Fourth Tier (Backups)

Andy Dalton, QB CIN – Middle or Late Second Round

Jake Locker, QB TEN – Early Second Round

Mark Ingram, RB NO – Top 3 Pick

Shane Vereen, RB NE – Early Second Round

Mikel Leshoure, RB DET – Middle or Late First Round

Kendall Hunter, RB SF – Middle or Late Second Round

Jacquizz Rodgers, RB ATL – Late Second Round

Greg Little, WR CLE – Middle First Round

Vincent Brown, WR SD – Late Second or Early Third Round

Robert Housler, TE ARI – Fifth Round

Jordan Cameron, TE CLE – Middle Fourth Round

Luke Stocker, TE TB – Fifth Round

This group can for the most part be split up into smaller subgroups. You have players who have underperformed because they didn’t transition as well as expected like Ingram, Little and Locker. You also have players who have underperformed due to injury like Vereen, Leshoure, Hunter and Brown. They could improve this year or they could fade away entirely. You also have players who are just limited due to their physical abilities like Dalton and Rodgers. Then you have the tight ends that are finally going to get their chance after learning for a few years.

Complete Misses So Far

Blaine Gabbert, QB JAX– Late First or Early Second Round

Christian Ponder, QB MIN – Middle Second Round

Ryan Williams, RB ARI – Middle First Round

Daniel Thomas, RB MIA – Early or Middle First Round

Alex Green, RB GB – Late Second or Early Third

Roy Helu, RB WAS – Late First Round

Delone Carter, RB IND – Early or Middle Second Round

Jonathan Baldwin, WR KC – Middle or Late First Round

Titus Young, WR FA – Late Second Round

Leonard Hankerson, WR WAS – Middle Second Round

Lance Kendricks, TE STL – Late Second or Early Third Round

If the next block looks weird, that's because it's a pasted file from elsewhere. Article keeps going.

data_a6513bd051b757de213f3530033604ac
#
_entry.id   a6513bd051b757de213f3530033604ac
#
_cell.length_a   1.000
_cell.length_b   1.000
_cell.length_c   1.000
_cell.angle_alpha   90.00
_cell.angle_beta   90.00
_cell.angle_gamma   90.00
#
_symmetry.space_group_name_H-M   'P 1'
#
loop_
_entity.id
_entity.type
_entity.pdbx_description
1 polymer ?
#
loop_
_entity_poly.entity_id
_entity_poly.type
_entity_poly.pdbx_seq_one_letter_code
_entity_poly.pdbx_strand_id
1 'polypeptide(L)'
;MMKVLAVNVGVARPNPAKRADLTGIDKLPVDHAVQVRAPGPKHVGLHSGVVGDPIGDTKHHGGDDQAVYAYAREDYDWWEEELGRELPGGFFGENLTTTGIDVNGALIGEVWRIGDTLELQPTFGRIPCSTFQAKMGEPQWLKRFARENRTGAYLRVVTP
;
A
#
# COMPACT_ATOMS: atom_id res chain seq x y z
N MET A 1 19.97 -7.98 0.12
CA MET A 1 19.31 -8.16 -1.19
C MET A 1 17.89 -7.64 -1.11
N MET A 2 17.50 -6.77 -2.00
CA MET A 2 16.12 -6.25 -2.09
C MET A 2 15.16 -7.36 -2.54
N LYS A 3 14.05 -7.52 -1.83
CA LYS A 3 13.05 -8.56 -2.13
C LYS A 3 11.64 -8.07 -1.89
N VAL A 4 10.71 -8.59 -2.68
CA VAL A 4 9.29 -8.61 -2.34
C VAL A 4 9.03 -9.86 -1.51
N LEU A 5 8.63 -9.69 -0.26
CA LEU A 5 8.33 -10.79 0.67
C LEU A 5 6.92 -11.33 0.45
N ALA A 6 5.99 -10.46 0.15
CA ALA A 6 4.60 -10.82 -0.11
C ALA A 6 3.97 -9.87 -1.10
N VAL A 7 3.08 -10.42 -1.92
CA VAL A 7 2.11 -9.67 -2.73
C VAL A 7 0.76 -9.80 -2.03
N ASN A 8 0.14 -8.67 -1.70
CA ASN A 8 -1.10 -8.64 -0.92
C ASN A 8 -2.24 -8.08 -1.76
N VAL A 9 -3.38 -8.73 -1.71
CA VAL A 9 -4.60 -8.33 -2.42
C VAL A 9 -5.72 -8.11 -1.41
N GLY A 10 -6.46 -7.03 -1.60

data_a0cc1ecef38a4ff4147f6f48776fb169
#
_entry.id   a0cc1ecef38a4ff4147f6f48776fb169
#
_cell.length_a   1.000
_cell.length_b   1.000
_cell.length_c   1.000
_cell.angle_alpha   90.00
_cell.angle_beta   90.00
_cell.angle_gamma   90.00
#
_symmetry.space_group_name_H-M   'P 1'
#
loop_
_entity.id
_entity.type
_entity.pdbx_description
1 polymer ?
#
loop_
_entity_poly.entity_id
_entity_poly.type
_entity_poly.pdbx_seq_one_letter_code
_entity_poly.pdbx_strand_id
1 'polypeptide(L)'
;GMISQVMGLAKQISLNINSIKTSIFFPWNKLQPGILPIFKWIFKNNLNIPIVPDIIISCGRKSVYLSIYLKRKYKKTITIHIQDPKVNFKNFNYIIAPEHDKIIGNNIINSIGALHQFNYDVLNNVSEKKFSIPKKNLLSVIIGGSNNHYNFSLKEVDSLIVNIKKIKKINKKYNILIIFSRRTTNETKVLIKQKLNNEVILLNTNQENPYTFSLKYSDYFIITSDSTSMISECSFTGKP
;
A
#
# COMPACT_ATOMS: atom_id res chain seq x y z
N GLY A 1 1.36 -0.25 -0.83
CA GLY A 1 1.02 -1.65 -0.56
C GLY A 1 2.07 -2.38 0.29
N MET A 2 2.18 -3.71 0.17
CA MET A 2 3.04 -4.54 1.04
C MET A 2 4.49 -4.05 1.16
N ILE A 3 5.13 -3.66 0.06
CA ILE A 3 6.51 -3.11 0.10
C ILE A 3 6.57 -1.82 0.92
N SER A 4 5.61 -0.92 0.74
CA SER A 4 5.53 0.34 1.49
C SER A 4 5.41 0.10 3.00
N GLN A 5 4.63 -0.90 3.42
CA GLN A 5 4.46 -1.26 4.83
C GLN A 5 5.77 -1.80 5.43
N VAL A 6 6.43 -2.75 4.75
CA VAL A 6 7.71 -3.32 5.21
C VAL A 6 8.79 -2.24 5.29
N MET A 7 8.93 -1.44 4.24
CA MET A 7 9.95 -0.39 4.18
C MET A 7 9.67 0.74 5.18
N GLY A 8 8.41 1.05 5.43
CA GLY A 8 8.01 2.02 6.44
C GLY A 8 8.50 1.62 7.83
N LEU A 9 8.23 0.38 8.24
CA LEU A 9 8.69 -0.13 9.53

If you are going to build a successful fantasy team, you pretty much need your first and second round picks to be players who at the bare minimum still belong on your roster a few years later and not on the waiver wire. If you look at a lot of these names and know you drafted them, chances are you’ve struggled recently as a result.

Injury is a big reason why a lot of these players have ended up on this list. Unfortunately, there isn’t a ton we can do to predict injury other than look at the history of players and that certainly isn’t perfect. Character (or rather the lack of it) is another big reason as we have seen some very recent examples of careers that get destroyed by poor choices on and off the field. The third reason for failure is when players get hyped up too much. Sometimes this is the fault of the media spotlight, but often it is because of their situation. When we put too much emphasis on situation and forget that some of these were merely average talents we get the likes of Gabbert, Ponder and the poster boy Daniel Thomas.

The bottom line that this group should teach us is to watch out for injury histories, character issues, and don’t get sucked in by the hype of the media or the situation. The fact that these misses made up about half of the first two rounds of most rookie drafts should also remind us just big of a gamble the rookie draft actually is in the grand scheme of things. We have 10 players that were starters or better from this draft. While everyone wants to think that there are 20 or 30 stars in every draft, we know that isn’t the case.

2011 Rookie Draft Reloaded (According to current startup ADP)

1.01 – AJ Green

1.02 – Julio Jones

1.03 – Randall Cobb

1.04 – Demarco Murray

1.05 – Stevan Ridley

1.06 – Cam Newton

1.07 – Colin Kaepernick

1.08 – Torrey Smith

1.09 – Kyle Rudolph

1.10 – Cecil Shorts

1.11 – Shane Vereen

1.12 – Mark Ingram

2.01 – Vincent Brown

2.02 – Mikel Leshoure

2.03 – Jordan Cameron

2.04 – Andy Dalton

2.05 – Jacquizz Rodgers

2.06 – Ryan Williams

2.07 – Robert Housler

2.08 – Greg Little

2.09 – Kendall Hunter

2.10 – Jake Locker

2.11 – Jon Baldwin

2.12 – Leonard Hankerson

Imagine your thoughts back in 2011 if your rookie draft actually went like that! Turns out that is roughly how it should have gone based on today’s ADP. Stay tuned for tomorrow’s similar look at the 2010 rookie class to see if these trends continue.

jacob feldman